The amount of the original work you’re using also matters.

Using smaller portions of a copyrighted work is more likely to be considered fair use.

For example, referencing a short snippet of lyrics or sampling a few notes for music is more likely to be deemed fair than using an entire song verse.

Ultimately, it’s easier to claim fair use if you only borrow small samples of a copyrighted work to use transformatively.

Effect of the Use

When considering the effect of how you’re using copyrighted material, it’s essential to assess the impact it may have on the original creator of the referenced material.

It’s a balancing act — your unlicensed use shouldn’t harm the existing or future market of the copyrighted work.

If the work you’re borrowing brings you (instead of the creator) profit, getting a court to consider it fair use can sometimes be more difficult.

When You Need a Fair Use Disclaimer

You need a fair use disclaimer when you use copyrighted works for transformative purposes without permission from the copyright owner.

Having a fair use disclaimer on your site accomplishes three things:

  • It acknowledges that you’re aware of U.S. copyright laws governing fair use.
  • It can help protect you from being accused of copyright infringement.
  • It helps separate your work from the work you’re borrowing.

Without a fair use disclaimer, you’re at risk of getting a cease and desist letter or a lawsuit.

Showing that you’re aware of copyright and fair use laws and are taking steps to protect the original owner’s intellectual property puts you in a better position to defend yourself against wrongful accusations of copyright infringement.

Where To Place a Fair Use Disclaimer

You should place a fair use disclaimer on any page of your website that references or uses someone else’s copyrighted material.

Doing so ensures your site visitors know you’re using someone else’s content, giving them appropriate credit.

It’s also a best practice to put a fair use disclaimer in your terms and conditions agreement.

Examples of Fair Use Disclaimers

Let’s look at some examples of fair use disclaimers used in different contexts depending on the material used.

YouTube Fair Use Copyright Disclaimer

YouTube videos referencing or using copyrighted works should post a fair use disclaimer in the video description.

Posting the disclaimer on screen in the video may also be helpful.

The disclaimer should include the fair use guidelines from Section 107 of the Copyright Act, state that credits go to the content owners, and declare that no copyright infringement is intended.

Below, see an example of a YouTube music video fair use copyright disclaimer that meets these requirements.


Your fair use disclaimer can directly quote Section 107 of the Copyright Act to let users know what legally constitutes fair use.

You can also add a statement clarifying that you’re using someone else’s content by saying:  I do not own this content. All credits go to its rightful owner.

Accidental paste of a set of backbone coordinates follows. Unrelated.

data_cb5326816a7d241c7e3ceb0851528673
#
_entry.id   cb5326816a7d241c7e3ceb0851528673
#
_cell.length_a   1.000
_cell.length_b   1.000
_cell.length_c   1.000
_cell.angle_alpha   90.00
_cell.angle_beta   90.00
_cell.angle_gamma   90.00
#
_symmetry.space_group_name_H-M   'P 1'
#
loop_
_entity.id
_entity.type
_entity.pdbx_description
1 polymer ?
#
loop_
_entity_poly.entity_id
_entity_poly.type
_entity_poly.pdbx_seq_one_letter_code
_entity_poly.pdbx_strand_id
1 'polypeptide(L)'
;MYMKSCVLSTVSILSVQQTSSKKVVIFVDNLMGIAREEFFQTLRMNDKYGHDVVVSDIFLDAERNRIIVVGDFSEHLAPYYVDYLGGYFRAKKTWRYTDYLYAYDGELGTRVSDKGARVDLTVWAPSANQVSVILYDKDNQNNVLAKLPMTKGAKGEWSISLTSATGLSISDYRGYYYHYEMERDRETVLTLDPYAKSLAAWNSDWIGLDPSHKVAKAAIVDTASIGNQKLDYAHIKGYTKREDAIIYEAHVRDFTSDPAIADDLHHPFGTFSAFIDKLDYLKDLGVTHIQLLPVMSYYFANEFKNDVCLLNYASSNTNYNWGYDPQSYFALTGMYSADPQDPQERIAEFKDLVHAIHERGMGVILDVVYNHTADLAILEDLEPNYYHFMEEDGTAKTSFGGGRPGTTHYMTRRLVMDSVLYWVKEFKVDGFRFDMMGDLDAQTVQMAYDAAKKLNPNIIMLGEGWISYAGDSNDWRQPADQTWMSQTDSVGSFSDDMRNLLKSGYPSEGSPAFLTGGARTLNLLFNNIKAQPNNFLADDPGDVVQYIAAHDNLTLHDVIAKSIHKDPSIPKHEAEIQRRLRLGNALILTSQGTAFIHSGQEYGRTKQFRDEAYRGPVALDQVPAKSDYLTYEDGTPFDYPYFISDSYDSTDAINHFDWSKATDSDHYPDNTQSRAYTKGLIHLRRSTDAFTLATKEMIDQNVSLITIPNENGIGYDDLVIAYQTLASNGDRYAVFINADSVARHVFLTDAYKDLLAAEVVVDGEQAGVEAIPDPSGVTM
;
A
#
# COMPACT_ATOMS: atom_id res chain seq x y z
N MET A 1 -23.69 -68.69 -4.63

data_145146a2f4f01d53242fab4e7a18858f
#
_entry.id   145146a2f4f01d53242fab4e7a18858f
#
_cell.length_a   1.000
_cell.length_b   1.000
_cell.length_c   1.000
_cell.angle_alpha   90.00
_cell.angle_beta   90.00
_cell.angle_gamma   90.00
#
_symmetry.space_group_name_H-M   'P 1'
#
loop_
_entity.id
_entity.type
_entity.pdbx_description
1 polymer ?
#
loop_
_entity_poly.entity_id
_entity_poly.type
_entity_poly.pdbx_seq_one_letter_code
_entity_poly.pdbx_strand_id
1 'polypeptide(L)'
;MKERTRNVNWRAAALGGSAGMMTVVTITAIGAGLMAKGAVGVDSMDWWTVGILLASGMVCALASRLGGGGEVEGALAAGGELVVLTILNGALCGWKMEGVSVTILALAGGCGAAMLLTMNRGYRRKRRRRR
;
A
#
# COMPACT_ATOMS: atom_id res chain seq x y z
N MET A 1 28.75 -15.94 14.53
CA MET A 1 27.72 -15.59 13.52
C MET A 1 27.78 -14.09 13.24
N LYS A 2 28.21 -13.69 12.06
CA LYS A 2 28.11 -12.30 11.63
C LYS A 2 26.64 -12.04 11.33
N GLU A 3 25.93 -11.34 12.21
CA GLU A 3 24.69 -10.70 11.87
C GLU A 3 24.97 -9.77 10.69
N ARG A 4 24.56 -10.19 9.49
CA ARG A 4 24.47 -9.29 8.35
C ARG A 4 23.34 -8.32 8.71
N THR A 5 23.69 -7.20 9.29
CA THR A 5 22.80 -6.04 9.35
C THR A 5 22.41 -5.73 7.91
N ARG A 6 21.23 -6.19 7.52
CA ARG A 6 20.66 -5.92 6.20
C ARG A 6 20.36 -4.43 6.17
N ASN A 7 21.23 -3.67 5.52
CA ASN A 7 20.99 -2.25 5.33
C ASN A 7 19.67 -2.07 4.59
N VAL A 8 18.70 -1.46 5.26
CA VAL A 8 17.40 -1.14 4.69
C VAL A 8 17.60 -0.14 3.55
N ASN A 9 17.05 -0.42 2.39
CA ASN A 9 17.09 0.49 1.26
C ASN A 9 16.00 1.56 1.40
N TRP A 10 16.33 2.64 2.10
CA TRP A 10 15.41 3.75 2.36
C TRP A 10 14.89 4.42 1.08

Academic Website Fair Use Disclaimer

Academic journals and websites should post a fair use disclaimer because they often reference, quote, and use copyrighted materials to make educational content.

See an example of the Louisiana Office of Student Financial Assistance below.


The LOSFA disclaimer specifies that the site is for educational purposes only, followed by an explanation of fair use laws and the definition of fair use.

You can also use a generic fair use statement like the example above, which is a short and simple way to let readers know you’re aware of your copyright obligations.

Healthcare Website Fair Use Disclaimer

Health and wellness websites often rely on medical studies and other materials they don’t necessarily own, making a fair use disclaimer necessary.

For example, the Multiple Chronic Conditions website’s fair use disclaimer includes thorough explanations of fair use and copyright laws, as shown below.


Going over the definitions of fair use and copyright could be helpful for users as the two concepts are closely related.

However, for most business websites, a fair use disclaimer doesn’t need to be overly detailed to be effective.

Online Shop Fair Use Notice

Online shops that use photos, content, or other materials from external sources should post a fair use disclaimer on their site.

For example, Choices Natural Market’s fair use notice explains how their use of photos from other sources constitutes fair use according to the Copyright Law, as shown below.

Choices-Natural-Market-Online Shop-Fair-Use-Notice

Their disclaimer states that the materials on the site are provided for educational and informational purposes and not used for profit.


If you reference or use materials you don’t own on your website, social media, or other platform, posting a fair use disclaimer helps you fight against wrongful copyright strikes.

It acts as a notice to your users that you’re aware of copyright laws and are giving credit to the work’s original owner, not taking any for yourself.

Protect your content and use our Disclaimer Generator to make one quickly and easily that suits your unique needs.

Masha Komnenic CIPP/E, CIPM, CIPT, FIP
More about the author

Written by Masha Komnenic CIPP/E, CIPM, CIPT, FIP

Masha is an Information Security and Data Privacy Specialist and a Certified Data Protection Officer. She has been a Data Protection Officer for the past six years, helping small and medium-sized enterprises achieve legal compliance. She has also been a privacy compliance mentor to many international business accelerators. She specializes in implementing, monitoring, and auditing business compliance with privacy regulations (HIPAA, PIPEDA, ePrivacy Directive, GDPR, CCPA, POPIA, LGPD). Masha studied Law at Belgrade University, and she passed the Bar examination in 2016. More about the author